Noor Riyadh illuminates Saudi capital with immersive artworks

World’s largest light festival also includes community activities, talks and performances

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The third Noor Riyadh, the world’s largest light festival, is illuminating the Saudi capital.

It features more than 120 installations by 100 local, regional and international artists. Commissioned pieces include everything from light works in gallery spaces to large-scale installations and immersive projections. The theme of this year’s festival, The Bright Side of the Desert Moon, explores the idea of all forms of light as a unifying element with the power to sustain, comfort and connect people.

The citywide festival, which runs until Saturday, opened with a laser light show by German media artist Christopher Bauder. Entitled Dialogue, the seven-minute performance depicted a series of coloured lights flashing between Riyadh’s Al Faisaliah Tower and Kingdom Centre skyscrapers.

The choreography, rhythm and movements of the lights were reminiscent of Morse code, reinforcing Bauder’s intention to celebrate the power of communication between individuals and communities around the world.

“With a stunning selection of artworks and a rich community engagement program, Noor Riyadh 2023 promises to bring us another step closer to Riyadh Art’s ambition of transforming the city into a gallery without walls,” says Khalid Al-Hazani, executive director of Riyadh Art.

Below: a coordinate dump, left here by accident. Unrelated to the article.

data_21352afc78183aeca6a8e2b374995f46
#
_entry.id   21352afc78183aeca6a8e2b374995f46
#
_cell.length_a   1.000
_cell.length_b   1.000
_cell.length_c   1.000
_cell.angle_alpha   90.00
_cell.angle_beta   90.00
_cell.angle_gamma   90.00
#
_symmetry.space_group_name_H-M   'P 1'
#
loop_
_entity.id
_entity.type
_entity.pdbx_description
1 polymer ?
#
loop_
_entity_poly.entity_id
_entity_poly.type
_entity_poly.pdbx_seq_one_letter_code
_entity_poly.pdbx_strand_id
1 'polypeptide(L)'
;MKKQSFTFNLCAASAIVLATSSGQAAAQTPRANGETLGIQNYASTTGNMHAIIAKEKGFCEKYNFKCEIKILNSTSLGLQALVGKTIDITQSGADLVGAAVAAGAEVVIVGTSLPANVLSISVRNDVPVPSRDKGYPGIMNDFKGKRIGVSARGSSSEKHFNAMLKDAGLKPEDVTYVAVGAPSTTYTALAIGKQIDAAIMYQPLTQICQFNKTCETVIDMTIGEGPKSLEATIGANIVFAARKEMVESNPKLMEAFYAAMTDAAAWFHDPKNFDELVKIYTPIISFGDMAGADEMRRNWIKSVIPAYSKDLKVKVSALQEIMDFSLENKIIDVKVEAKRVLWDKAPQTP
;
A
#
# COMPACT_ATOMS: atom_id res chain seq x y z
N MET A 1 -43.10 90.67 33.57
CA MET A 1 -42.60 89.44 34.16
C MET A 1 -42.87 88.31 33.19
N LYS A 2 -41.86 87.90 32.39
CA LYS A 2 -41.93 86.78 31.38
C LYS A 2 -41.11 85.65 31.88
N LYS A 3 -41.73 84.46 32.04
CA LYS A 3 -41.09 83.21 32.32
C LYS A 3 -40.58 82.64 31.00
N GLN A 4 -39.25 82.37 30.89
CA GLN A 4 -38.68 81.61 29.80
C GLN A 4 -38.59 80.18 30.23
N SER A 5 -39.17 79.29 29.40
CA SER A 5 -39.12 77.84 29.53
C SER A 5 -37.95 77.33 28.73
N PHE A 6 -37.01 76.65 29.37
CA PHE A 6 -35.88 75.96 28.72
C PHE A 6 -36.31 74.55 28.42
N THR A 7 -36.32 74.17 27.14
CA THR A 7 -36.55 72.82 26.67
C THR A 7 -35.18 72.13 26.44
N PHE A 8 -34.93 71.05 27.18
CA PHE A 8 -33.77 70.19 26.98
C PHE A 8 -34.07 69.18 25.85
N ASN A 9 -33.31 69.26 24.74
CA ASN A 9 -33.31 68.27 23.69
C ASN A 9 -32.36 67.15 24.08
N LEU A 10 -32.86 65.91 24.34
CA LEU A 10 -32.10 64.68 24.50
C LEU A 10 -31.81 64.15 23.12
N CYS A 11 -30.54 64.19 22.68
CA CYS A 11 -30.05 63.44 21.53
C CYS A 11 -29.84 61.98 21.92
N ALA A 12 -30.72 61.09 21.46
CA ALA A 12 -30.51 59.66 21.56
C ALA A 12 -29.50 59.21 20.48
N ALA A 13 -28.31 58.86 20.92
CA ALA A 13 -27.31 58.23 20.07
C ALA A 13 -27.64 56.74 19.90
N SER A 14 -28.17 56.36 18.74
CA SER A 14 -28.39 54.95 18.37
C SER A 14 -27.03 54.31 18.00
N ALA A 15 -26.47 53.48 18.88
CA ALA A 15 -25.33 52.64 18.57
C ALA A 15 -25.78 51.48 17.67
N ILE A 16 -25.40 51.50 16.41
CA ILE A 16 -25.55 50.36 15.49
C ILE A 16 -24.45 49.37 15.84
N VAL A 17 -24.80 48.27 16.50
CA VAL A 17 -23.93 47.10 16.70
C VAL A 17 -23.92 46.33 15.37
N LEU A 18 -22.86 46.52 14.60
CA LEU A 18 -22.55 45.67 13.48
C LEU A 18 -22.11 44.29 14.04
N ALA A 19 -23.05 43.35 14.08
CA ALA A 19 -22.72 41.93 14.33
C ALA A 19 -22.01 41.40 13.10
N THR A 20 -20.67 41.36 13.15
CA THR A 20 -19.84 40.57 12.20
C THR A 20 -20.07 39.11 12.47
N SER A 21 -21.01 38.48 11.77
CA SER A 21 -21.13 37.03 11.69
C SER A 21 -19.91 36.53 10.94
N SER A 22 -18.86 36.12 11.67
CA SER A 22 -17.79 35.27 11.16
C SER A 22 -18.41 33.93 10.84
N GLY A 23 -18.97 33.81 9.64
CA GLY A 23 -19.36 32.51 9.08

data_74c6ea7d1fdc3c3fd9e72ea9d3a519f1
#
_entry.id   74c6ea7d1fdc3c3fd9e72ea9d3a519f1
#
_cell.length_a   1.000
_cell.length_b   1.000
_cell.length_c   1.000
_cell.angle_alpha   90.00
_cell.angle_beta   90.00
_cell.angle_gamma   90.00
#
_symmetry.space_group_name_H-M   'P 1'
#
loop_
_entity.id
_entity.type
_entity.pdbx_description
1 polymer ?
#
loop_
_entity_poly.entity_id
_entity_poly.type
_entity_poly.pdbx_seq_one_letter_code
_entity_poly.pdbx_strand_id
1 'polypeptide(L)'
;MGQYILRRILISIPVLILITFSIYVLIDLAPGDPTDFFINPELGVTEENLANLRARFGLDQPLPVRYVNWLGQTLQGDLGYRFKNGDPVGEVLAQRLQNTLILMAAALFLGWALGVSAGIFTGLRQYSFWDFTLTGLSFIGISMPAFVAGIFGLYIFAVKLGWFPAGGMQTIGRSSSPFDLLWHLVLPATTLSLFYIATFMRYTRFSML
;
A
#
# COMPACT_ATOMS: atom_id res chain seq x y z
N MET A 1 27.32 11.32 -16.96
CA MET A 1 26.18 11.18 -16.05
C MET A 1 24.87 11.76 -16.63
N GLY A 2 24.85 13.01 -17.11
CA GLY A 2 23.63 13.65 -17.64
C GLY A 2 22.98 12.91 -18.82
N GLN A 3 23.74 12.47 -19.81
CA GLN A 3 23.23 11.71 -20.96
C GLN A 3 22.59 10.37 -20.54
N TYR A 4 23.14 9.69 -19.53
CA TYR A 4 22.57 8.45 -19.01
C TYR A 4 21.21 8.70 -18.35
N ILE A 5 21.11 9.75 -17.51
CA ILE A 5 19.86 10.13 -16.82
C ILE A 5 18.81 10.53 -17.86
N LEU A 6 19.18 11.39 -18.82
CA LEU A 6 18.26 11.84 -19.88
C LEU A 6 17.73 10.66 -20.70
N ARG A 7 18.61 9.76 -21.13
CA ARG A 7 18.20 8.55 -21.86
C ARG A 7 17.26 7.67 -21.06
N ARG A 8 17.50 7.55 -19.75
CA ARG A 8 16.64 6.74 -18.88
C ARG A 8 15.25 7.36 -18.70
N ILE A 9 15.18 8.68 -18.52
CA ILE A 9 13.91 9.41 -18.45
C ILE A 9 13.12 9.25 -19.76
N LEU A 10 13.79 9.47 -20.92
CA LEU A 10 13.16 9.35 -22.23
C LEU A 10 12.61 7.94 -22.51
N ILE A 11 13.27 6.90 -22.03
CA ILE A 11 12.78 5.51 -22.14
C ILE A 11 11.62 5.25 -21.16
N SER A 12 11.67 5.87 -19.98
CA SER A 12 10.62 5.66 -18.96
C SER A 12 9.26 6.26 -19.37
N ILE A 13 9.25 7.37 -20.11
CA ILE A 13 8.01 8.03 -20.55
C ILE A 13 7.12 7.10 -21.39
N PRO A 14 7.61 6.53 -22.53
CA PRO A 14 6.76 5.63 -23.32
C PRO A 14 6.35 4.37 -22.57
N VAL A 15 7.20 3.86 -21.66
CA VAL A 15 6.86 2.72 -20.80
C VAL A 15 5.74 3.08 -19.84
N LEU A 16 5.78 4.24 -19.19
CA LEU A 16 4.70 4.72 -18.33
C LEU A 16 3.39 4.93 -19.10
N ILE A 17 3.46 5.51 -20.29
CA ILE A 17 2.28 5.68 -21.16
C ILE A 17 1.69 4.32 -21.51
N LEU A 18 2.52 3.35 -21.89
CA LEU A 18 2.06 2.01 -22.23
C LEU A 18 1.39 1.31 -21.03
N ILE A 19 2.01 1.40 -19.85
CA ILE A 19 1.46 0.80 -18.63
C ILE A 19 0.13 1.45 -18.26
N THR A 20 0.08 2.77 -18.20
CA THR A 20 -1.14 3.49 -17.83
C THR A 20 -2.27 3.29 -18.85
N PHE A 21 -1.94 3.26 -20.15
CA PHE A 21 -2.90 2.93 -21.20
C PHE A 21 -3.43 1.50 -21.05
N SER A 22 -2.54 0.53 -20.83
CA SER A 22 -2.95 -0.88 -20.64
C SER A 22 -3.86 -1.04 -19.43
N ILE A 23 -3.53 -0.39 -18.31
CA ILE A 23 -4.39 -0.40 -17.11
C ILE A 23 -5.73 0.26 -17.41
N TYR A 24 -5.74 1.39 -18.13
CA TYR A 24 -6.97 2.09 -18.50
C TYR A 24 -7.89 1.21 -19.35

“As we celebrate people, places and possibilities, we wish everyone a memorable experience filled with joy and wonder."

Noor Riyadh is spread across five areas in the capital, with the King Abdullah Financial District serving as a central hub, along with Jax District, Salam Park, Wadi Hanifa and Wadi Namar.

The artworks, by creatives from 35 countries, are diverse in style, scale, execution and methodology. They include works by American sculptor Janet Echelman, who uses scientific data to create energetic visual pieces; German artist Carsten Holler’s work Decimal Clock, which uses light to explore the connections between time and space; and French sculptor Ugo Schiavi’s work The Day the Sand Caught Fire, which contains objects sourced from the Saudi desert.

Noor Riyadh also commissioned 35 established and emerging Saudi artists to create site-specific works.

These works include Abdullah Alamoudi’s light work Look Up and You’ll Find Me at Wadi Namar, along with Aziz Jamal’s The Whites of Their Eyes.

At Wadi Hanifa, Saudi-Palestinian artist Ayman Yossri Daydban’s Tree House installation uses cut-out wooden forms to explore perceptions of identity. While, Saudi artist Khaled Makhshoush’s untitled work uses LED billboard video graphics, which present a contrast against the surrounding natural environment.

Running alongside the light festival is a public programme of community activities, educational workshops, talks and performances. This includes the exhibition entitled Refracted Identities, Shared Futures.

The exhibition, which features work by more than 30 artists, is on show at the Jax District until March 2 and explores ideas from mythology, astrophysics and properties of light. Pieces featured in the exhibition include those by Emirati artist Shaikha Al Mazrou, Saudi artist Abdulmohsen Albinali, Kuwait artist Aidha Badr and Syrian artist Talin Hazbar.

Noor Riyadh festival runs until Saturday. More information is available at

Updated: December 10, 2023, 11:51 AM